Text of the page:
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# Math M119 Ch 1 Sec 6 Notes M119

IU

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This 8 page Bundle was uploaded by Meegan Voss on Monday January 25, 2016. The Bundle belongs to M119 at Indiana University taught by Gregory Kattner in Winter 2016. Since its upload, it has received 45 views. For similar materials see Brief Survey of Calculus in Mathematics (M) at Indiana University.

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Date Created: 01/25/16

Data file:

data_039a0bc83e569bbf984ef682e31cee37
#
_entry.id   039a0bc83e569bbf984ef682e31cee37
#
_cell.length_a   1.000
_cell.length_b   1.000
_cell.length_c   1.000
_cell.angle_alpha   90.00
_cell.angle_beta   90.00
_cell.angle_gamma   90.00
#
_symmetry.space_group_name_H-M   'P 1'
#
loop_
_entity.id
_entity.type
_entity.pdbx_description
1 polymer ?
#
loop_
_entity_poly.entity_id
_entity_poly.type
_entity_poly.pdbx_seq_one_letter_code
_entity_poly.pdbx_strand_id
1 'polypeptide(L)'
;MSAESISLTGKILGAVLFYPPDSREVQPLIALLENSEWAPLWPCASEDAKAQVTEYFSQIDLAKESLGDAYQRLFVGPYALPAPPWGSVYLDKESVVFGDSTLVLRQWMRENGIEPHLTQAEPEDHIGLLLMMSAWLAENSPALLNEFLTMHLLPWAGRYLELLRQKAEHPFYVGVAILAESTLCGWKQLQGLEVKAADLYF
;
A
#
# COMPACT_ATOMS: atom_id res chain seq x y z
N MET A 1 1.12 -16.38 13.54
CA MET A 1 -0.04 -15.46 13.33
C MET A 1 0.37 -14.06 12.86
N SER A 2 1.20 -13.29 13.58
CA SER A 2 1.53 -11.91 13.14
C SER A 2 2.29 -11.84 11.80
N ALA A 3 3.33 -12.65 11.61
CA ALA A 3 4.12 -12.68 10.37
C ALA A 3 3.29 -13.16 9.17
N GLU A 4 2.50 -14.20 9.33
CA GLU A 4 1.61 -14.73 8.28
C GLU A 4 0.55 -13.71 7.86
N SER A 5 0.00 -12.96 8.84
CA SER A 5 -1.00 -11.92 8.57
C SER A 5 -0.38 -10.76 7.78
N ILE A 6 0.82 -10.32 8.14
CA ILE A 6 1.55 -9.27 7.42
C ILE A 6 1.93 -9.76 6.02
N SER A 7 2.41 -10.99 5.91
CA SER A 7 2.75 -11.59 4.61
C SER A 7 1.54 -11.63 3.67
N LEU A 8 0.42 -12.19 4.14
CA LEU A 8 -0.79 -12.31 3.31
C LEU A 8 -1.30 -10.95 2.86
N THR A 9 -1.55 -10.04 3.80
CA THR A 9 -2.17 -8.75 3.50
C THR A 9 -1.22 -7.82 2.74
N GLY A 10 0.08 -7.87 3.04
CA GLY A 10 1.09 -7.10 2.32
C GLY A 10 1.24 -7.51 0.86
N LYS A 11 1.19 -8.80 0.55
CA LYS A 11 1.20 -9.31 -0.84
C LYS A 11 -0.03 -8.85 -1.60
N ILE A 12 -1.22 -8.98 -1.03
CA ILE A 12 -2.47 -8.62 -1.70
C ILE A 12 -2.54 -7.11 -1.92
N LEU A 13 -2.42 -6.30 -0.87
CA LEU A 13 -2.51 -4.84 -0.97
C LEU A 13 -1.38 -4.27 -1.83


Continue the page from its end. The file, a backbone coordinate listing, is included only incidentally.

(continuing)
Chapter 1 Section 6 The Logarithm Function Logarithmic functions go handinhand with exponential functions Logarithmic functions are represented by expressions such as the following 10g10x 10g2x 10g37x Alogex In each of these expressions the subscript is referred to as the base of the logarithm The base will always be a positive number Although any positive number can be used as the base as explained below we ll restrict ourselves to values for the base that are greater than 1 The most commonly used bases are 10 2 and e We read expressions such as those above by using phrases such as quotThe base 10 logarithm of xquot or Log base 2 of xquot What do these expressions above mean Take the expression 10g37x for example The symbolism logelx represents a number Speci cally it represents the exponent that must be placed on 37 to produce the number x Examples log10 10000 4 Why Because 10 10000 log25129 Why Because 292512 10g64413 Why Because641324 log37 19 08154267 Why Because 3708154267quot 19 Remember that a function is characterized as a relationship that takes an input value and associates with it a unique output value These qualities are present in the logarithm If a base bgt1 is given and some positive number xgt0 has been speci ed then there will be a unique real number y for which byzx From this quality a function is created flxllogblxl If a base bgt1 is given then the function flxllogblxl has as its domain the set of all positive real numbers and has as its range the set of all real numbers To express this in 39 R mathematical notation we sometimes Just write 13 The base b must be a positive real number If you think about alternatives to this you quickly understand why A base of 1220 would be an idea of little interest since 0y0 always for every nonzero number y A negative number base blt0 would be an idea of little interest as well for consider the example of trying to work with a base of 2 You could work out a value for log216l That value would be 4 since 2416 But you would encounter a roadblock trying to work out a value for 10328 You won t nd an exponent to use on 2 that will produce an 8 log2x is unde nable for most every number x This is why the base b must be a positive real number Beyond these observations if we consider a base of 1 then this too seems of little value since log1l5 for example will be unde ned owing to the fact that no matter what exponent is placed on 1 you will never produce a 5 as a result Although having a base that is a number between O and 1 makes good sense by convention we restrict the base of logarithms to the set of real numbers that are greater than The independent variable the input values for the function must be a positive real number The reason for this is simple If you place any exponent on a positive real number b then you will produce a positive result For example 10g1o100 is not de nable since there are no exponents possible that could be used with 10 that would produce 100 as a result There is one base that tends to be favored over all of the other possibilities It is the base that is represented by the letter e e271828 where the trailing dots are meant to indicate that the digits continue on endlessly and show no repeating pattern of the type one nds in the decimal representation of a rational number The reason that the number e is favored as a base for logarithms will become clear once we begin to develop some of the calculus ideas about the derivative in the coming weeks Our work with theses calculus ideas will show that when a base of e is used then calculus problems that involve logarithms tend to work out a little more simply than they do when other logarithm bases are used For this reason we refer to the logarithm base e as the Natural Logarithm When a logarithm is using a base of e we also simplify the notation from logeix to the simpler lnix The following Identities provide useful Properties of logarithms blogbxx This is easy to see just by thinking of the de nition of logarithms 10grsubb le ight is by de nition the exponent that must be placed on the base b to produce the result x logbbxx This is easy to see just by thinking of the de nition of logarithms logmub 3 16W A High is by de nition 6 the exponent that must be placed on the base b to produce the result bx That exponent is obviously the number x 10gbxy10gbx10gby This is easy to see just by thinking of the properties of exponents along with the logarithm property mentioned in the previous box logblxy represents the unique exponent that must be used on the base b to produce the result of xy Notice that bIOgbl CtIOgbly191 ngbIOgblyExy Therefore the expression logblxllogblyl also represents that same unique exponent that must be used on the base b to produce the result of xy Thetwoexpressionslogbxylogbxlogby eaCh FEDFESent the same number IV 10gbXy10gbx10gby The same form of reasoning that was used to explain the previous identities can be used to explain this one tOO V If xgt1 then logbxgt0 10gb1O If 0ltxlt1 then This is easy to see just by thinking of the de nition of logarithms 10gbxlt0 V logbxquotnlogbx To see that this is true use property I to note the following blogbx n X bn1ogbxltblogbxgtnltxgtn xn Hence both of the expressions logblx Anlogblxl each represent the unique exponent that can be used on b to produce the value xquot and so both of these expressions represent the same number With the help of logarithms it is easy to rewrite an exponential function to have any desired base Example Let fx7315x Rewrite fix as an exponential function having a base of 10 We want 7315xP010r It is easy to see that Po will need to be 7 That just leave us trying to determine r so that 315x10r Here we can use the identity 315101 g1 l33915l That means 315x101 g10l33915lx10x1 g10l315l This makes clear that the needed exponent on 10 will be rx10g10315 and we can now write fx710xlog10315z71004983x As examples work the following problems from page 50 of our text book 2 16 26 30 34 38 39